Staking our claim to the future

Our nation’s youth must reject its political apathy and take collective action.

By Dillon Cory

As election season starts to heat up, with Romney and Obama each ramping up efforts to paint his opponent as a political boogeyman, I am uninspired. Uninspired, despite increased efforts by both campaigns to engage my generation in what will likely be a close race in November. President Obama officially kicked off his reelection campaign last Saturday at Ohio State University in a carefully selected location aimed at speaking to our generation. But now that Obama has a real record to defend, and not just the sky-high hopes that fueled his 2008 campaign, it is unlikely that he can make young people as enthusiastic about his campaign as they were in 2008.

Obama revealed the new campaign slogan for his 2012 effort, “Forward,” a clever political ploy that tries to reframe conventional political wisdom. Traditionally, candidates have asked whether voters were better off now than four years ago, but for many voters this time around the simple answer is “No,” a feeling fueled by economic uncertainty. Since this is the first presidential election that I will be able to vote in, I have a hard time evaluating how things have changed over Obama’s first term. I was only a junior in high school when Obama was elected, and, needless to say, at that point I had very little perspective on the important issues of the day.

Sadly, I don’t think much of my perspective has changed. College has been a bubble that has removed me from many prevailing political issues. When evaluating whom I’m going to vote for in November, my views are admittedly shortsighted. With all the other commitments I have with school, family, and work, it takes a concerted effort to fight political apathy. And it’s not just me; this feeling is widespread among young voters. A recent Gallup poll found that Obama enjoys wide support among young voters, leading Romney by 35 percentage points in this demographic. But, Gallup notes, “The practical value of Obama’s broad support among young voters is lessened by the fact that only six in 10 of these voters say they are registered to vote, and that fewer than six in 10 who are registered say they will definitely vote in November’s election.” I don’t like being part of a group that is undependable, especially when there’s so much at stake. We are in danger of letting our long-term interests be underrepresented in politics.

As young people, it is vital for us to be both politically aware and involved. Based on our future life-spans alone, we have so much to gain or lose from the policy decisions that are made today that we simply can’t afford not to have a say in the political process. Politicians go where the votes are, and I’m afraid to say that the votes are not with us. According to the Pew Research Center, beginning on January 1, 2011, 10,000 members of the Baby Boom generation reached the age of 65 and from that day on through the next 19 years, 10,000 baby boomers will reach retirement age per day. When I first heard these statistics, I was both shocked and dismayed. This demographic shift will put an increasing strain on social welfare programs and swell the ranks of a voting group that can already be counted on to make its voice heard reliably in the political process. For many baby boomers who don’t have stable retirement plans, social welfare programs will become of critical importance and a strong motivator for political participation. Essentially, our generation is competing with the interests of the generations before ours, who necessarily have very different goals when it comes to long-term prosperity versus short-term benefit. The implications of this struggle have the potential to destroy the foundation of the future.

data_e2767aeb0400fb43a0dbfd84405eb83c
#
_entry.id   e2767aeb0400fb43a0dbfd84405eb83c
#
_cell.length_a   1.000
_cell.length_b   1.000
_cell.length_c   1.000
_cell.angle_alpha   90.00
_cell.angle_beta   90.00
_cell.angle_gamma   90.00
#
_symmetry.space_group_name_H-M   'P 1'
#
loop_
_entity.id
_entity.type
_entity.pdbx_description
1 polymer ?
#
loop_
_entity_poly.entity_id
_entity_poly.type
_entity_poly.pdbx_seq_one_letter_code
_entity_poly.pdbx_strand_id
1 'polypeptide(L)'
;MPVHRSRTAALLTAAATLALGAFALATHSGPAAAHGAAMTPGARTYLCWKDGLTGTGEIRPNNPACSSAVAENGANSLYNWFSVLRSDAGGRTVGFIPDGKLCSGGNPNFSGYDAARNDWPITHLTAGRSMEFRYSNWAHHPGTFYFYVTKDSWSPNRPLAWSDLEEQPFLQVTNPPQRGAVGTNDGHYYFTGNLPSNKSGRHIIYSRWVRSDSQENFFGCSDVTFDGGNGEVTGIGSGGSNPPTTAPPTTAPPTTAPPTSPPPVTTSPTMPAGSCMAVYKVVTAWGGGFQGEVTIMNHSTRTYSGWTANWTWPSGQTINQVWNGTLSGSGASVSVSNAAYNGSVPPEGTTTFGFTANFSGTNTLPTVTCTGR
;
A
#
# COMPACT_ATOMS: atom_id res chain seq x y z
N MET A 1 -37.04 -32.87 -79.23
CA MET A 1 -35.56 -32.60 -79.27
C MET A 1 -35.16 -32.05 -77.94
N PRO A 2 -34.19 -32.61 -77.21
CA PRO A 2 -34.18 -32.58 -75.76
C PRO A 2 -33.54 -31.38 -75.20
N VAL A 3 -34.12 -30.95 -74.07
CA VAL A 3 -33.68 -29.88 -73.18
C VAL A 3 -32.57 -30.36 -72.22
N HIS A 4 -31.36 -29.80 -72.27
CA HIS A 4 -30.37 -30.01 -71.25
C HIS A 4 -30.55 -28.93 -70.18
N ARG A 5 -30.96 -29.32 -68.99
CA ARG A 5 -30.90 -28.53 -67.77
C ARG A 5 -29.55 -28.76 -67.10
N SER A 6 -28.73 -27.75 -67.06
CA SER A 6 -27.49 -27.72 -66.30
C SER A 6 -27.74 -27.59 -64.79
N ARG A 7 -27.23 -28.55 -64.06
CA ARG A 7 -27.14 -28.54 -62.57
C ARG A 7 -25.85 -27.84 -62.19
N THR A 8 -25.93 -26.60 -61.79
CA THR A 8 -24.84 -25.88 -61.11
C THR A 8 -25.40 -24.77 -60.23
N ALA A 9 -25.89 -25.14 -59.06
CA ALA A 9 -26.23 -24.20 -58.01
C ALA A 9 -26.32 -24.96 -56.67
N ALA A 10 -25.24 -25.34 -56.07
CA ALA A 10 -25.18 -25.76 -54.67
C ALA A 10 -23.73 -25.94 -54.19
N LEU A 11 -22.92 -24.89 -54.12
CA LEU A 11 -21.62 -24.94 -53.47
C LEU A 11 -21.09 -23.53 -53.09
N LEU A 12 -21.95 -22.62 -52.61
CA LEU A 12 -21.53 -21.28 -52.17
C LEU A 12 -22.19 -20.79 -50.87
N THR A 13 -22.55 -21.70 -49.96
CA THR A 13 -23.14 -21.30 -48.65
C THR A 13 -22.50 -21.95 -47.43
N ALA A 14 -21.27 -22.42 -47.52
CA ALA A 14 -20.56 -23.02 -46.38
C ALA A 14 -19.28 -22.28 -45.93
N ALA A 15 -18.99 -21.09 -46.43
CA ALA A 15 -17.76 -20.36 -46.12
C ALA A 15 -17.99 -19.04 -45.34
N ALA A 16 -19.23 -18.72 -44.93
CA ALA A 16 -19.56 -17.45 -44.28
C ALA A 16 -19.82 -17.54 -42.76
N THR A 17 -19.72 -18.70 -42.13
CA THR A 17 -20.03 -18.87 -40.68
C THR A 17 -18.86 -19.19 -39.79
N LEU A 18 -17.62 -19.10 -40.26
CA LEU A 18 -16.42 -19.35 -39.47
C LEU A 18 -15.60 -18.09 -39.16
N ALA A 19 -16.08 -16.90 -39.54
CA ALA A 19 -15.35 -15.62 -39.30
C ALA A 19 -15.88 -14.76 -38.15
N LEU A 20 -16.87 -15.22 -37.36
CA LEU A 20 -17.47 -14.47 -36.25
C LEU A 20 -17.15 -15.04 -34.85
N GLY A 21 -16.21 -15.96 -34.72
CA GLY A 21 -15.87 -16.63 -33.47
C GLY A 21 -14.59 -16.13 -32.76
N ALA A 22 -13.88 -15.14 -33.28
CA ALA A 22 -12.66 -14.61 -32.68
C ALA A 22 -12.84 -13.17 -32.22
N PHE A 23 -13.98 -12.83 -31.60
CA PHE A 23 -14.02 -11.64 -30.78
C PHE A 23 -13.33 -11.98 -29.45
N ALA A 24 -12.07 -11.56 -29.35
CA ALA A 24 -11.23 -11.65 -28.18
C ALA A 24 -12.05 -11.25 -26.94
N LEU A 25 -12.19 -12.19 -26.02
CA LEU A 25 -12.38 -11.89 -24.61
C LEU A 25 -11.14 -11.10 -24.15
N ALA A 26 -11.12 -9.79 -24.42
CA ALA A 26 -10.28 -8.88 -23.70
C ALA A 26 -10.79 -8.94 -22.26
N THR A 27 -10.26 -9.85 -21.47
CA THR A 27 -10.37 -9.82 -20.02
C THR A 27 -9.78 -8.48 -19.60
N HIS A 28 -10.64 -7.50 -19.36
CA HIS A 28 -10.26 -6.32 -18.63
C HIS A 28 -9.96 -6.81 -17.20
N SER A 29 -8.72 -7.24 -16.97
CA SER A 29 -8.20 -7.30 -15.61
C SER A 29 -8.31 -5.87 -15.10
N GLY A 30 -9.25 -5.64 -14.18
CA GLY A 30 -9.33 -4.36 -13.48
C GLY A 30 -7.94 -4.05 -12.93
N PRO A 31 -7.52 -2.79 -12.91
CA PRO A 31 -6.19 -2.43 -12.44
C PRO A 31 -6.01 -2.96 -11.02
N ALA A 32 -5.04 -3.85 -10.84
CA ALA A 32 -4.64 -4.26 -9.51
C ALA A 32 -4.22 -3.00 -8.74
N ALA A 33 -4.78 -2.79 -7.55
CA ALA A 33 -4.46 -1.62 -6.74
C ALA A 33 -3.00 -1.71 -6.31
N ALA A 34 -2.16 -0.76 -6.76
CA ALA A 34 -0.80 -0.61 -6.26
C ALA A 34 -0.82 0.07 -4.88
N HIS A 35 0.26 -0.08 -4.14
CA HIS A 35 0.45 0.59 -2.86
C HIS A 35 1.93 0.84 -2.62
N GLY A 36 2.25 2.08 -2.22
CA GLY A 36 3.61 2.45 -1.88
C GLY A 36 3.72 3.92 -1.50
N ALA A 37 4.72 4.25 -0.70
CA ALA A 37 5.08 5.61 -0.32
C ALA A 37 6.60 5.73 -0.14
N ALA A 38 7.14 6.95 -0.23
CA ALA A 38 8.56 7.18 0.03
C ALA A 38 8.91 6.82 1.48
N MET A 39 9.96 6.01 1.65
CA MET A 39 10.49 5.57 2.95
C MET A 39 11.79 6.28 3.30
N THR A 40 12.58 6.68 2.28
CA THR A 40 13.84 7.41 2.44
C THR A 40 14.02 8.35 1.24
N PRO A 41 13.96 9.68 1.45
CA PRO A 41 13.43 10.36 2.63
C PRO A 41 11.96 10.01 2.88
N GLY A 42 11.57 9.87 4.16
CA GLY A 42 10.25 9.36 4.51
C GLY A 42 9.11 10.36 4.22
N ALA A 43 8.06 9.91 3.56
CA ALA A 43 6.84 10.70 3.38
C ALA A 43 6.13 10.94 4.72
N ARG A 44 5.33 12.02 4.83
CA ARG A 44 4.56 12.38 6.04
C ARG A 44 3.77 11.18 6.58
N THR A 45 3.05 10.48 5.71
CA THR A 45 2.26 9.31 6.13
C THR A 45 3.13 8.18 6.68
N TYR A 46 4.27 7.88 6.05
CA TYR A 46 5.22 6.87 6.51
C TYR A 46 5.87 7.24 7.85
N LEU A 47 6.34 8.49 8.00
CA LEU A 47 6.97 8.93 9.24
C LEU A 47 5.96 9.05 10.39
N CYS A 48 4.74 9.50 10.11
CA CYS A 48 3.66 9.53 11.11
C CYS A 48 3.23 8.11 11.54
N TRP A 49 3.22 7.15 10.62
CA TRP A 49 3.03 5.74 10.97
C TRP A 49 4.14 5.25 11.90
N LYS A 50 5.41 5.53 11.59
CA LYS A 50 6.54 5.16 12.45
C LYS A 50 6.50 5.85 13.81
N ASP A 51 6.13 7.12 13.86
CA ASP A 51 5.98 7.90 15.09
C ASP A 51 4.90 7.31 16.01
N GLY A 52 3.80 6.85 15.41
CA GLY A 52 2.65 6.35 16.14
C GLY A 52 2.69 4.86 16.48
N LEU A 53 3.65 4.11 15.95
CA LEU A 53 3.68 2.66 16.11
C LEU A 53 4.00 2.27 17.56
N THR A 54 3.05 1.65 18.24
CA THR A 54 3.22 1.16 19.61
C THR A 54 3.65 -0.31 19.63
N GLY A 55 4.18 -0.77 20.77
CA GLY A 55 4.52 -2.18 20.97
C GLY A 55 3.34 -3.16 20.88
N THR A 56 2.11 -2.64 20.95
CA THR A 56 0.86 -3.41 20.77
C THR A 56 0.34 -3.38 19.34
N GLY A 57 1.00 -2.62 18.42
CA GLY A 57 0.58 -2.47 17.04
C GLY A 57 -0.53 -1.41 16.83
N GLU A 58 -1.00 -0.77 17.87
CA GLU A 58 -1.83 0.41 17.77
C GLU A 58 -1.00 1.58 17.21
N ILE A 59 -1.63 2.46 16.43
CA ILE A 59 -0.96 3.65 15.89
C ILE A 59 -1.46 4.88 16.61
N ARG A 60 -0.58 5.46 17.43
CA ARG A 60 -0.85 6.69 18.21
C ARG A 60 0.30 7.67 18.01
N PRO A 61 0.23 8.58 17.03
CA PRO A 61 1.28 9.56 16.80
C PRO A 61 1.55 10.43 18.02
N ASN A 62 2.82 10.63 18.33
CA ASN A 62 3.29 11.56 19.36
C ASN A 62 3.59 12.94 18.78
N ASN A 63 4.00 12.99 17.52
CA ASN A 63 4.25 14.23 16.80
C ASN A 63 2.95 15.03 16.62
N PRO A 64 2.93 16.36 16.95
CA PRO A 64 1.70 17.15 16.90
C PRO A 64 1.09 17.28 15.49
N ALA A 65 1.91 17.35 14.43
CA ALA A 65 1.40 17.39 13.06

Underneath all my concerns, I am calling for greater activism in politics from today’s youth. No matter who you believe is the right candidate to represent your interests, just make sure your voice is heard. It’s only through your own individual participation that our generation can go from having low turnout (a.k.a, little influence) to being critical players in the political system that is, and will continue, determining our future. Through collective action, we can make our interests a national priority by shaking off our widespread political apathy and demanding reforms to programs and policies that are currently implemented without future generations in mind. We must refuse to let our political system be hijacked by those who would ignore the long-term health of our—yes, our—country and instead put forward new ideas and solutions that can make America a prosperous country for centuries to come.

Dillon Cory is a second-year in the College majoring in political science.